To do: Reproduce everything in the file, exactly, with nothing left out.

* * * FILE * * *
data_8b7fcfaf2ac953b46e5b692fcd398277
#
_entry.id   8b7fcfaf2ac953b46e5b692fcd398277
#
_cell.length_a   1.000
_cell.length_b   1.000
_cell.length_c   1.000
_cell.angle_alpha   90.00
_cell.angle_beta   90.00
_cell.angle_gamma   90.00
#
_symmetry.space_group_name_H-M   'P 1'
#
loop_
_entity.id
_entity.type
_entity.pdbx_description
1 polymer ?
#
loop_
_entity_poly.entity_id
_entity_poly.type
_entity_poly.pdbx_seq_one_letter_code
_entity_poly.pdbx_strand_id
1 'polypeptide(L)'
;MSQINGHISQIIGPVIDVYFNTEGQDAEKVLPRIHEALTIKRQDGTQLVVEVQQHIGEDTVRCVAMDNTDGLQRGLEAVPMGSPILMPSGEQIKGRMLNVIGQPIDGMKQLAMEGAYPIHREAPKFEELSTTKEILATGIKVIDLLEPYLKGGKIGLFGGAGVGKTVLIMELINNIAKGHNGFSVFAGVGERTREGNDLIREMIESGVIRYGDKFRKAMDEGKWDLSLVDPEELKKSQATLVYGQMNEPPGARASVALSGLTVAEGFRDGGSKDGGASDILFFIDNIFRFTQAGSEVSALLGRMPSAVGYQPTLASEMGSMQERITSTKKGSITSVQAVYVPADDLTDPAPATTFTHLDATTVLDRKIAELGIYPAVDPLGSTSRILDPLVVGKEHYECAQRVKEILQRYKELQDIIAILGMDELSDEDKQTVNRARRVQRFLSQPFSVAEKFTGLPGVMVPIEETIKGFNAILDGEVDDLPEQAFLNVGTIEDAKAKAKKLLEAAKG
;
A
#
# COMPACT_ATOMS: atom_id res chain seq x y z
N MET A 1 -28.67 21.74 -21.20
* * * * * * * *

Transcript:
data_8b7fcfaf2ac953b46e5b692fcd398277
#
_entry.id   8b7fcfaf2ac953b46e5b692fcd398277
#
_cell.length_a   1.000
_cell.length_b   1.000
_cell.length_c   1.000
_cell.angle_alpha   90.00
_cell.angle_beta   90.00
_cell.angle_gamma   90.00
#
_symmetry.space_group_name_H-M   'P 1'
#
loop_
_entity.id
_entity.type
_entity.pdbx_description
1 polymer ?
#
loop_
_entity_poly.entity_id
_entity_poly.type
_entity_poly.pdbx_seq_one_letter_code
_entity_poly.pdbx_strand_id
1 'polypeptide(L)'
;MSQINGHISQIIGPVIDVYFNTEGQDAEKVLPRIHEALTIKRQDGTQLVVEVQQHIGEDTVRCVAMDNTDGLQRGLEAVPMGSPILMPSGEQIKGRMLNVIGQPIDGMKQLAMEGAYPIHREAPKFEELSTTKEILATGIKVIDLLEPYLKGGKIGLFGGAGVGKTVLIMELINNIAKGHNGFSVFAGVGERTREGNDLIREMIESGVIRYGDKFRKAMDEGKWDLSLVDPEELKKSQATLVYGQMNEPPGARASVALSGLTVAEGFRDGGSKDGGASDILFFIDNIFRFTQAGSEVSALLGRMPSAVGYQPTLASEMGSMQERITSTKKGSITSVQAVYVPADDLTDPAPATTFTHLDATTVLDRKIAELGIYPAVDPLGSTSRILDPLVVGKEHYECAQRVKEILQRYKELQDIIAILGMDELSDEDKQTVNRARRVQRFLSQPFSVAEKFTGLPGVMVPIEETIKGFNAILDGEVDDLPEQAFLNVGTIEDAKAKAKKLLEAAKG
;
A
#
# COMPACT_ATOMS: atom_id res chain seq x y z
N MET A 1 -28.67 21.74 -21.20